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What is inclusive growth and which strategies, policies and programmes can best promote it? Part 3

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By Lamin Manneh

What exactly is inclusive and equitable growth and what does it imply?
As we have noted above, the past six years have witnessed a heightened attention in major international conferences and policy discussions to inclusive and equitable growth, especially in African countries. All of this was underpinned by publication of several high-powered books and academic and operational research articles on the issue. Prominent among them are the books by the Nobel Prize winning Economist, Prof Joseph Stiglitz (“The Great Divide: Unequal Societies and What We Can Do About Them”, Norton, 2014), by the French Economist Thomas Picketty, who has devoted the greater portion of his brilliant academic career to studying the issues of capital and assets accumulation, income distribution and inequality (“Capital in the 21st Century”, Harvard University Press, 2014).

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They were joined by various other publications by several UN agencies including the UNDESA’s flagship publication, Report on the World Social Situation entitled: “ Inequality Matters” (2014) as well as the international NGO, Oxfam’s highly publicized reports on increasing inequality in the world, that were well received at the 2016 and 2017 Davos Conferences and the World Bank. UNDP Africa also published in 2017 a comprehensive book on the subject area, entitled: “Income Inequality Trends in Sub-Saharan Africa – Divergence, Determinants and Consequences”. Its preparation and publication was coordinated by the former Chief Economist of UNDP Africa, Dr. Ayodele Odusola, and has also been extensively quoted in this paper and several other articles.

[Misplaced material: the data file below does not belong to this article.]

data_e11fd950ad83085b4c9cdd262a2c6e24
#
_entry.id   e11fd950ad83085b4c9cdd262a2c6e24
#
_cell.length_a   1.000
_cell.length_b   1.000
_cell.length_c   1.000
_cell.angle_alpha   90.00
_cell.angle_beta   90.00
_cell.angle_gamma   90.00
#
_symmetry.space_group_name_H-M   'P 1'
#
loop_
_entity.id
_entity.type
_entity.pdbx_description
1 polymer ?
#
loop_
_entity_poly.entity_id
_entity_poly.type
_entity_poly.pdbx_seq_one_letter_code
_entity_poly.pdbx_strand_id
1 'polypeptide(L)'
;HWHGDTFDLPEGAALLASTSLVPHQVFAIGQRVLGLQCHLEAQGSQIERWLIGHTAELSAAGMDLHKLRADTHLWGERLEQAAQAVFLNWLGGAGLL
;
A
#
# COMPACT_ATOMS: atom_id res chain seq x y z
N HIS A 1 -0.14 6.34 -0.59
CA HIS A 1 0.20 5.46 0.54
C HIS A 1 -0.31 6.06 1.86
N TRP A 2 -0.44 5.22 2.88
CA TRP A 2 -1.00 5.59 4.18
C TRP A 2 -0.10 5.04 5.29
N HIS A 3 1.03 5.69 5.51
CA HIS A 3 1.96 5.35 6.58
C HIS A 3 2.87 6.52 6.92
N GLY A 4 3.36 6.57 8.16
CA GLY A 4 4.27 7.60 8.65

The common thread that runs through all these publications is the argument, backed by a battery of statistics, that there has been worsening inequalities within and across countries over the past three decades, which seem to have reached intolerable levels in recent years. This implies that even as countries, including those in Africa, registered higher and higher robust growth rates, more and more people were being bypassed by the benefits of such growth (See the figure below). It shows that the HDI as presented in UNDP’s Human Development Reports, which is a good indicator for multi-dimensional poverty, achieved by African countries as a whole in 2004 was slightly higher than the levels registered in 2016, even though economic growth was consistently maintained at relatively high levels during much of this period. This partly indicates that growth was not sufficiently inclusive during the period.

untitlle 1

But what precisely does inclusive growth mean? Definitions range from highly technical to more operational explanations. Let us try to answer this by looking at definitions put out by different international development organizations in recent years, including UNDP.